Acceptable Risk Processes: Lifelines and Natural Hazards

by Craig Taylor, (editor),
Erik VanMarcke, (editor),

American Society of Civil Engineers, Reston, VA
978-0-7844-0623-6 (ISBN-13) | 0-7844-0623-5 (ISBN-10), 2002, Soft Cover, Pg. xi, 233
28 cm., Council on Disaster Reduction and Technical Council on Lifeline Earthquake Engineering
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Technical Council on Lifeline Earthquake Engineering (TCLEE) Monograph 21

Document Type: Book

Abstract: This TCLEE Monograph provides engineers and decision makers with tools to help them better understand acceptable risk processes and then develop risk reduction strategies and implement mitigation actions to reduce lifeline losses from future earthquakes. The disruption of lifelines from natural hazards has a direct impact on the world's regional economies and the health of their citizens. Therefore, it is important to understand what natural hazards are, how they can affect infrastructure lifelines, and what can be done to minimize their impact. These three elements, in turn, influence decisions that involve acceptable risk processes. The topic of acceptable risk provides one way of bringing integrated systems risk evaluations for disaster explicitly into a decision-making context. Topics include technical issues; risk criteria issues; and communication, administration, and regulation issues.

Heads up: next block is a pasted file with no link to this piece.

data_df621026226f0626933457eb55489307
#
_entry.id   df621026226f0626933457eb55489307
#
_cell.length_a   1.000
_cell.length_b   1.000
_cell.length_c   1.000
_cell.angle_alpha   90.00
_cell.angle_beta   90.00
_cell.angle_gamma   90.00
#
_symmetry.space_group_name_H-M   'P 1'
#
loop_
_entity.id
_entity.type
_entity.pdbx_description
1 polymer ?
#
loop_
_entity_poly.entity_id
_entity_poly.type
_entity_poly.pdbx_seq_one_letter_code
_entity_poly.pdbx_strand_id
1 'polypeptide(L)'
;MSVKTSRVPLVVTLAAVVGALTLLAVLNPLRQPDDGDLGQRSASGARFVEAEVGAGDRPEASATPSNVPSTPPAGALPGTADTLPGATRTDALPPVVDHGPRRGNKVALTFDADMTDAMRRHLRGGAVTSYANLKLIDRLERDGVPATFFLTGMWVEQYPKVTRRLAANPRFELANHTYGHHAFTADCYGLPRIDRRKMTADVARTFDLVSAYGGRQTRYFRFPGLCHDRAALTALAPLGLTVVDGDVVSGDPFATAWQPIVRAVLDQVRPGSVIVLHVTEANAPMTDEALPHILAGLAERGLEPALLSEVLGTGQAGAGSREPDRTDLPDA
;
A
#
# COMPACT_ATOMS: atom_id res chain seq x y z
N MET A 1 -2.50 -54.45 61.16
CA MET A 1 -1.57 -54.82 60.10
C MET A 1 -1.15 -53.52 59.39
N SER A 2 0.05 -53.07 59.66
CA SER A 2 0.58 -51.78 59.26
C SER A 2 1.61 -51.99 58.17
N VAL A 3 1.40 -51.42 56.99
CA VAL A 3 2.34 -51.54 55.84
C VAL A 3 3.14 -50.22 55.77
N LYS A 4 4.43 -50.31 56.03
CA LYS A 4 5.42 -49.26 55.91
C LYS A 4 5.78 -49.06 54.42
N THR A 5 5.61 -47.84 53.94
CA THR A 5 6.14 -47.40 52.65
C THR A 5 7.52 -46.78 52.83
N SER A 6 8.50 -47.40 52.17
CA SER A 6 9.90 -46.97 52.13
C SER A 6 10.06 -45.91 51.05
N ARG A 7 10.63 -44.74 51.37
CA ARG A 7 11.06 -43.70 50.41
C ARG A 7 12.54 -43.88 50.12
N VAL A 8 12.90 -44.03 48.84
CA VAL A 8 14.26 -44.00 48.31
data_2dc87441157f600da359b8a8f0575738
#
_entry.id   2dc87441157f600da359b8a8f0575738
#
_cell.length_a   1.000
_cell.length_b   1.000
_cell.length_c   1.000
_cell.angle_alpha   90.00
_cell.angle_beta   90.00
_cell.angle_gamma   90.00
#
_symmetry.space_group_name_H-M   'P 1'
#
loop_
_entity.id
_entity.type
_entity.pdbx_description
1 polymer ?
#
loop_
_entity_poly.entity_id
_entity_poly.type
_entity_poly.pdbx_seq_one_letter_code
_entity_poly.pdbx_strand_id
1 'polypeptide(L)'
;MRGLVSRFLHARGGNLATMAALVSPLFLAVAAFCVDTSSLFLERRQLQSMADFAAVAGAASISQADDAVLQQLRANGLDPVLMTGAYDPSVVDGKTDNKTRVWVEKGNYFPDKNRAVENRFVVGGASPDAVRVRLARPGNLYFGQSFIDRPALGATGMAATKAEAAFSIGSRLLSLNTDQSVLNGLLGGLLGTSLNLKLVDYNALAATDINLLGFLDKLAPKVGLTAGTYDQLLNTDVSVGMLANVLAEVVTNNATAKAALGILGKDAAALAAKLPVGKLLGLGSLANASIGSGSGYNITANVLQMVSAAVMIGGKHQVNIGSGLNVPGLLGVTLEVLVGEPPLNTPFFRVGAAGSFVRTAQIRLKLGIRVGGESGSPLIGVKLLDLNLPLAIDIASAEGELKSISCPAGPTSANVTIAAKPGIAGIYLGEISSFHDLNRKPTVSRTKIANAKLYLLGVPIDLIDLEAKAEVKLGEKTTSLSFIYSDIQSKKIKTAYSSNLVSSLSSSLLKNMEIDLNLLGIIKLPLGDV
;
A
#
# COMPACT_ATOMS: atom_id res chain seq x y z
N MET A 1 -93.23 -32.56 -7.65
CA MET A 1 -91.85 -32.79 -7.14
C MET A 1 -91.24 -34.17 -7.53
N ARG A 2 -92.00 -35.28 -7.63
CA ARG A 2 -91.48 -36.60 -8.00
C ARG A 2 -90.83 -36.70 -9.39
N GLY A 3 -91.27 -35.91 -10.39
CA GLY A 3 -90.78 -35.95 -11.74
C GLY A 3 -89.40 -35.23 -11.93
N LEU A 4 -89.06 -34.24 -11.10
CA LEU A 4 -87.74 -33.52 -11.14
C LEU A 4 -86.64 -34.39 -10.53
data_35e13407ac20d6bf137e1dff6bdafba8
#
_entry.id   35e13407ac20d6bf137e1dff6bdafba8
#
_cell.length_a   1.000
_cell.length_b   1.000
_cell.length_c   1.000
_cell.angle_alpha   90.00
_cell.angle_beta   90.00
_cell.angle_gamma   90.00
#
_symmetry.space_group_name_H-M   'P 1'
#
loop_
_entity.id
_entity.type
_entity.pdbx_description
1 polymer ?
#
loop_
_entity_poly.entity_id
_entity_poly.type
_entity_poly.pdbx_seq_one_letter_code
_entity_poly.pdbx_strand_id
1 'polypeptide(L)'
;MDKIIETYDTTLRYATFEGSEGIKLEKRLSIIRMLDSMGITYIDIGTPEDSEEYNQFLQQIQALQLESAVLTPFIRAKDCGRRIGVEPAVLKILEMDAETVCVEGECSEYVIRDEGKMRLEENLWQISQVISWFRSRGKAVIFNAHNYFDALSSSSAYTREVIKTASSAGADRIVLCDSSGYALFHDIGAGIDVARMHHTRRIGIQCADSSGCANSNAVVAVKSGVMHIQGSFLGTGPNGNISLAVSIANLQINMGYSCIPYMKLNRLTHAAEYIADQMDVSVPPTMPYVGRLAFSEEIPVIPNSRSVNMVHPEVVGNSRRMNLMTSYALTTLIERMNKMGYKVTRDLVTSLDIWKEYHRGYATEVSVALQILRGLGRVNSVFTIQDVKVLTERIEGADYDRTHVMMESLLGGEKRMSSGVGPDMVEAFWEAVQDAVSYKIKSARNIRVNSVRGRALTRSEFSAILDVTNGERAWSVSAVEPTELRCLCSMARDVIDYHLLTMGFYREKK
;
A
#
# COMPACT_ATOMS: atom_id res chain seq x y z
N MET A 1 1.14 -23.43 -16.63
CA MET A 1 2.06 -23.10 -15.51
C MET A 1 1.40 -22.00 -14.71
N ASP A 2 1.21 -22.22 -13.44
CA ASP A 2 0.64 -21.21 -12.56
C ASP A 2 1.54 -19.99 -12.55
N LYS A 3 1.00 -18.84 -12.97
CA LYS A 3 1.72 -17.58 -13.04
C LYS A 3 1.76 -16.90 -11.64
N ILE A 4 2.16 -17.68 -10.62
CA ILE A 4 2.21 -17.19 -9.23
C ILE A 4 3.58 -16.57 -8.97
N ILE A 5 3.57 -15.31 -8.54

Subject Headings: Risk management | Lifeline systems | Public health and safety | Seismic tests | Bayesian analysis | Earthquakes |


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